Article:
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Culture

Boardwalk Empire Shuns the Hollywood Ending

NON-SPOILER ALERT: All of the information contained herein should no longer qualify as a “spoiler,” because the season finale of Boardwalk Empire aired on November 23 and has been discussed endlessly ever since. And the rest of the information, well, to say that it’s common knowledge would be an understatement.  Happy Reading!

What’s with Boardwalk Empire, anyway? Why kill off a great character like Richard Harrow (played by Jack Huston)? In Season 1, we first encountered Harrow – a WWI veteran with extraordinary skills as a marksman, who wears a mask because of a heavily-disfigured face (half of it, including one eye, was shot off during the War). Harrow was befriended by Jimmy Darmody, who brought him back to “the Boardwalk” (Atlantic City) and involved him in various criminal operations.

Despite having killed more people than any other character on the show (quite a feat, considering that includes a cast of real-life characters Al Capone and Lucky Luciano), Harrow is a likable sort. An anti-hero, one with a strong sense of loyalty and justice, who struggles to separate himself from his marketability to gangsters.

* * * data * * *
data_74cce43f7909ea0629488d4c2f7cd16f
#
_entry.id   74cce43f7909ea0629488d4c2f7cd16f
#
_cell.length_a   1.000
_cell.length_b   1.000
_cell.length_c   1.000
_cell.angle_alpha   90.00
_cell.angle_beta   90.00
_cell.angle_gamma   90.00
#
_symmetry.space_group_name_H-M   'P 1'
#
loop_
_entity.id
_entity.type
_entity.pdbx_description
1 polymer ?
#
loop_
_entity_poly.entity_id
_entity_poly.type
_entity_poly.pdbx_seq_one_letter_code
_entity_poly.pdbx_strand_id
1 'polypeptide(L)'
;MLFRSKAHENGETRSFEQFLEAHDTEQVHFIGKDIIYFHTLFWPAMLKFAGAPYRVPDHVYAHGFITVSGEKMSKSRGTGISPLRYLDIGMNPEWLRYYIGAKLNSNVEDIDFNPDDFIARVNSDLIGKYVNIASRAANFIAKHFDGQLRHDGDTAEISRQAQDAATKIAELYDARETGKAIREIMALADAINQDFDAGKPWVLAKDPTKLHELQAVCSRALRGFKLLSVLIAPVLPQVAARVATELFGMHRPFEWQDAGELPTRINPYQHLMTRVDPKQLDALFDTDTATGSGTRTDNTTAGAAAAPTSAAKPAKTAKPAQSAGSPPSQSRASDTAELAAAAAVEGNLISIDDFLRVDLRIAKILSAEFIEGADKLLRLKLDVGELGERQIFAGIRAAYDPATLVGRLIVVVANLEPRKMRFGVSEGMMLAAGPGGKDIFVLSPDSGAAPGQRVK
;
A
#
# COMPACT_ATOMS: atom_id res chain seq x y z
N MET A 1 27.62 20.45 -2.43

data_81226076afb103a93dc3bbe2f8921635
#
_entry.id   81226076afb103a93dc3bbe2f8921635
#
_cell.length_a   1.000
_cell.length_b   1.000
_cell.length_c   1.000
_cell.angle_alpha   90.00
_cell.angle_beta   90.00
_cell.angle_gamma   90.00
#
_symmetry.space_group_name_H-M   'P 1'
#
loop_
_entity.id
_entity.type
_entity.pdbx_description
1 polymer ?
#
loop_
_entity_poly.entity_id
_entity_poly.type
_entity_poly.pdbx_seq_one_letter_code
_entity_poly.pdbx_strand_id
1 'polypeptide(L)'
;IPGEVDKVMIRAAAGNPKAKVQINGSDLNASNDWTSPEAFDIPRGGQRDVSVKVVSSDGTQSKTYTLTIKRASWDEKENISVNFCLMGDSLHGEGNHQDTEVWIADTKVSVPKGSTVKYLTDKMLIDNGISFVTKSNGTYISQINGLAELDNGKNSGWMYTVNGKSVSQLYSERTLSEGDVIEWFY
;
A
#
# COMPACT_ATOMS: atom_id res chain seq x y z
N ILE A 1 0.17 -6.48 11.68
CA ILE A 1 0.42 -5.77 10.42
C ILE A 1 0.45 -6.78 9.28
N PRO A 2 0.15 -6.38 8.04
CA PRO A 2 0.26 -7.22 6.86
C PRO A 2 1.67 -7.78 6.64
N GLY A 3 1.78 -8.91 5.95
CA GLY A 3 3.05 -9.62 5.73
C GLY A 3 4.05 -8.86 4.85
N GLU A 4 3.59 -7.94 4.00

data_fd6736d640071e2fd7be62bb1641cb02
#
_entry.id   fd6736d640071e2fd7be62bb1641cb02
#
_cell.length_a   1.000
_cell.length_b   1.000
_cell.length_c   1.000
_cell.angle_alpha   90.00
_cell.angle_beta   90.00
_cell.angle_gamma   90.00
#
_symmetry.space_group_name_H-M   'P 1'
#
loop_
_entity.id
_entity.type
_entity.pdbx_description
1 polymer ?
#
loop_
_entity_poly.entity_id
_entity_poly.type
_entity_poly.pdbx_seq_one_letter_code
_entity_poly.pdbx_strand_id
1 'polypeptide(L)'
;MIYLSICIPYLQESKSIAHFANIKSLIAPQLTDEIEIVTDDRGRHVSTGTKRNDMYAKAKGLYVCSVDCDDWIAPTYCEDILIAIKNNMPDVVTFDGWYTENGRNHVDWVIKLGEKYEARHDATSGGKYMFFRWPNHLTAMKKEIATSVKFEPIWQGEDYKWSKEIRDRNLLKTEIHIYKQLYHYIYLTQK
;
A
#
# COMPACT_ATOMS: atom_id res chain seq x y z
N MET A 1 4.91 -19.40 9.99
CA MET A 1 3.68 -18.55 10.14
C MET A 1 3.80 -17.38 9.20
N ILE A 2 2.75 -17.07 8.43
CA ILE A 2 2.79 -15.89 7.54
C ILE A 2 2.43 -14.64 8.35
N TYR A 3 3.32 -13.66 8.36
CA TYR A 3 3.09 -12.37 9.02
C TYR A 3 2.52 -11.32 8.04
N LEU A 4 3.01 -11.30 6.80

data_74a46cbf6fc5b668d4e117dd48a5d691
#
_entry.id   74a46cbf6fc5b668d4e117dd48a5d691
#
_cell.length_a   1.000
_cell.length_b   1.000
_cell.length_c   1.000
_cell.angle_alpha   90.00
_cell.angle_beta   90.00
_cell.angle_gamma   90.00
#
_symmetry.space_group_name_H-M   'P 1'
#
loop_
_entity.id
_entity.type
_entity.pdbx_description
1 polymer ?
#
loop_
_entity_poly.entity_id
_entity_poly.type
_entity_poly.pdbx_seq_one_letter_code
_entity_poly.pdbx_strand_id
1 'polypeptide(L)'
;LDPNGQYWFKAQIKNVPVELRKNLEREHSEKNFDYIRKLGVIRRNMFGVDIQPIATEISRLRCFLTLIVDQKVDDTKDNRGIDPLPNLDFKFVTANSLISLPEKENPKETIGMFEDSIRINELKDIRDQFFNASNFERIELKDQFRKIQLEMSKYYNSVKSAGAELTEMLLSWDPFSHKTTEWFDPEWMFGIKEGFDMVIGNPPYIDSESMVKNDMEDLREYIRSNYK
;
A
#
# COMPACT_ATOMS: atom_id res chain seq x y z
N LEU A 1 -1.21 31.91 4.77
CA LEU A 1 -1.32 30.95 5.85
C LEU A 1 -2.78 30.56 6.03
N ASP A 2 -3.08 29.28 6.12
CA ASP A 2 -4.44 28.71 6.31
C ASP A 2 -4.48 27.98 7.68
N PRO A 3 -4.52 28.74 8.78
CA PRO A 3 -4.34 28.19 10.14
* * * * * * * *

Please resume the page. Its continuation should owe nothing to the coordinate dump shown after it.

In the Season 4 finale, though, the show’s top brass decided to kill him off, fessing that there was nowhere else for his character to go; they had done all they could with him.  Nowhere except Wisconsin, that is, to join his wife, adopted son, and father-in-law who had gone ahead to join Harrow’s sister, while he had one last job to finish. During that job, a hit on this season’s main villain Dr. Valentin Narcisse, Harrow’s trigger finger was ambivalent and he managed to kill the innocent daughter of Narcisse nemesis and Harrow friend Chalky White. Narcisse’s henchmen then shot Harrow, who staggered off with a wound to the midsection and, apparently, bled to death under the boardwalk.

If they had run out of clever things for Harrow to do, why not just let him go off to Wisconsin and never mention him again? At least that way if they ever came up with a new adventure for him, he could show up with guns blazing. Is it too much to ask for a happy Hollywood ending?  Television is supposed to be entertaining, isn’t it?

It’s bad enough that free (non-cable) TV is filled with commercials about medicine, constantly reminding us of our aches, pains and mortality. Is it too much let a popular character ride off into the sunset? What harm would it have done?

What is the morbid fascination with needing to make us grieve? Must our cinematic heroes be tragic figures?

Perhaps it is because Boardwalk Empire is filled with actual historical persons, whose life stories are well-known, that the show’s creators and writers feel the need to overcompensate by presenting surprises at every other turn.

Fine and dandy. But they didn’t have to do that with Harrow. We’ll miss you, Richard.

 

 

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